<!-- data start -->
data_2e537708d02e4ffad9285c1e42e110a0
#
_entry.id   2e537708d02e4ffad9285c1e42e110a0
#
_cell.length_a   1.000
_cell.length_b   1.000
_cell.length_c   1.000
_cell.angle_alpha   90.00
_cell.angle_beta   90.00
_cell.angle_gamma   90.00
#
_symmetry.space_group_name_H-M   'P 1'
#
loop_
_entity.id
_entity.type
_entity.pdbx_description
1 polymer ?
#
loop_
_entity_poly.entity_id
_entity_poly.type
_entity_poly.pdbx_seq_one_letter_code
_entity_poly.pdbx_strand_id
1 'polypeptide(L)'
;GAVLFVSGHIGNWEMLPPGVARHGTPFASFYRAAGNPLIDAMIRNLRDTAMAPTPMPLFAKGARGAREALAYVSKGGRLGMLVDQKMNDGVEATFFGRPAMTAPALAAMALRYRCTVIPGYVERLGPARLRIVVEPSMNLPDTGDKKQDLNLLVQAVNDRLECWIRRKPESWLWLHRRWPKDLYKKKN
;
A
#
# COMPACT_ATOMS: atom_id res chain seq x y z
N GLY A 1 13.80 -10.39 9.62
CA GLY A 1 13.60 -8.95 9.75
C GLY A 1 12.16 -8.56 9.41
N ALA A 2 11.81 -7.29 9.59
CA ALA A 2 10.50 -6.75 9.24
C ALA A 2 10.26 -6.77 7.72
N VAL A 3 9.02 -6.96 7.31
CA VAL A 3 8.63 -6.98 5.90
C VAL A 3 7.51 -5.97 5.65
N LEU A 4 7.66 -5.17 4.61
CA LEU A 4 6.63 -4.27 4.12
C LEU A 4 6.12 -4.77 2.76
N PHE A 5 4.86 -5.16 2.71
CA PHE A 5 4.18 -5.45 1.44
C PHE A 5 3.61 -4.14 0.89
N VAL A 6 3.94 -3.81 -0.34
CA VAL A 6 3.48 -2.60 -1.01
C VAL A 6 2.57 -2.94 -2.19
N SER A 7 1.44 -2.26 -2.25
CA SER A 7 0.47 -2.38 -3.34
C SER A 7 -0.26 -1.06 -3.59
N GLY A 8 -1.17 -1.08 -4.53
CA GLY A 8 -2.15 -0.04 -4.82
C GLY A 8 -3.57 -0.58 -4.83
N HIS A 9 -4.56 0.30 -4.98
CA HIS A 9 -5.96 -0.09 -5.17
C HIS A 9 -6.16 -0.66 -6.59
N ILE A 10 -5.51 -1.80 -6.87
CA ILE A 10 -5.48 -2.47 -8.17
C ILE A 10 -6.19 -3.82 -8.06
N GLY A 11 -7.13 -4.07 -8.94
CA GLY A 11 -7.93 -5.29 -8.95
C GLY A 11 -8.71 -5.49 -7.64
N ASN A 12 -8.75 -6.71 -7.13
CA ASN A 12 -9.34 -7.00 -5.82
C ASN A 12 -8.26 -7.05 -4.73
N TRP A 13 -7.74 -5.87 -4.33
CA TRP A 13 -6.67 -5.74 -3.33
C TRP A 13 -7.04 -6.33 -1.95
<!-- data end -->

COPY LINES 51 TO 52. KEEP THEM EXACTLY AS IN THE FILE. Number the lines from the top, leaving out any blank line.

C SER A 7 -0.26 -1.06 -3.59
N GLY A 8 -1.17 -1.08 -4.53